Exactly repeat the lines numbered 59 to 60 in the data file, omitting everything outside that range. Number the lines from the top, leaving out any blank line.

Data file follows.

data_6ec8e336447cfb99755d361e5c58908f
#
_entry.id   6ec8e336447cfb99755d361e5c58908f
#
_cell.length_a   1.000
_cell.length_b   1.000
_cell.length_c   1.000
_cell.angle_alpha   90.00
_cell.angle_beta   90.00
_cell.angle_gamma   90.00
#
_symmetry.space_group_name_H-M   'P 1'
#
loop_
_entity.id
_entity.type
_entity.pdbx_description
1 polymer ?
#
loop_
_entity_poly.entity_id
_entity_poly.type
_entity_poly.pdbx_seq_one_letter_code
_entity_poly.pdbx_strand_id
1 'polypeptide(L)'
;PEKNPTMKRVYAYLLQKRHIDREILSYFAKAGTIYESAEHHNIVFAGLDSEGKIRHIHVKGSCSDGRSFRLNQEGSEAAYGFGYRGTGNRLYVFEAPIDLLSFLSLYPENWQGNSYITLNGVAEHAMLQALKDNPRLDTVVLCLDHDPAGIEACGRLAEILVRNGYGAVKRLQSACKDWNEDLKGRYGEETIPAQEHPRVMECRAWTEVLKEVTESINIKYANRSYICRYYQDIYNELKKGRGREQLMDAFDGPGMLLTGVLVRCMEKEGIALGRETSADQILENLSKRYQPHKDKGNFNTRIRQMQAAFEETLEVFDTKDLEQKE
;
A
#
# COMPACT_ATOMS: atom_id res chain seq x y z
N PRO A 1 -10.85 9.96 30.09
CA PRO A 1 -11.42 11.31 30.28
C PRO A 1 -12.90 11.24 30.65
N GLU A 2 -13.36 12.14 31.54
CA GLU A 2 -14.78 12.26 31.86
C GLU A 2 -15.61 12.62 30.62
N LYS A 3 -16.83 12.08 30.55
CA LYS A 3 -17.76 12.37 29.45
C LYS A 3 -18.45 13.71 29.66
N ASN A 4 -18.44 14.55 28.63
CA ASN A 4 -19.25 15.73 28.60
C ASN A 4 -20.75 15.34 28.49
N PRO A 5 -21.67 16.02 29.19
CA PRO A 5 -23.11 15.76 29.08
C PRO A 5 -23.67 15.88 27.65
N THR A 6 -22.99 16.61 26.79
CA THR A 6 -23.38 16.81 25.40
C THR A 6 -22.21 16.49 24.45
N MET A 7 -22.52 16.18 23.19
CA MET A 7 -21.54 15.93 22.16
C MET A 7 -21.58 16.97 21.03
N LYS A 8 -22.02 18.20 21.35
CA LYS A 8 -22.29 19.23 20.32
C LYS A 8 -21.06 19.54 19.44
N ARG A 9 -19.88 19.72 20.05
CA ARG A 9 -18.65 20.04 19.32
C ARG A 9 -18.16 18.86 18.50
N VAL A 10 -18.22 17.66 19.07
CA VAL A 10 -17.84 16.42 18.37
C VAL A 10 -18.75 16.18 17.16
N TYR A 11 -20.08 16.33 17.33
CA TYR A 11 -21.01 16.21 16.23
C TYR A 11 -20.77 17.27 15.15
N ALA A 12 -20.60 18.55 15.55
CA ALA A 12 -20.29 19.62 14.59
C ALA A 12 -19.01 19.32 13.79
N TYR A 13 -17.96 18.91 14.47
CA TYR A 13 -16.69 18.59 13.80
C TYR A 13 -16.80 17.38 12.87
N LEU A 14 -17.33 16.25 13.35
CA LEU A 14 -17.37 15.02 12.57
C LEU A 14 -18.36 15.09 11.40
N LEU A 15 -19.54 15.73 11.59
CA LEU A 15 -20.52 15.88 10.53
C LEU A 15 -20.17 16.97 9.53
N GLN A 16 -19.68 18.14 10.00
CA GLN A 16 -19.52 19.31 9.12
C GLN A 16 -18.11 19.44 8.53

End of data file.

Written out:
CA VAL A 10 -17.84 16.42 18.37
C VAL A 10 -18.75 16.18 17.16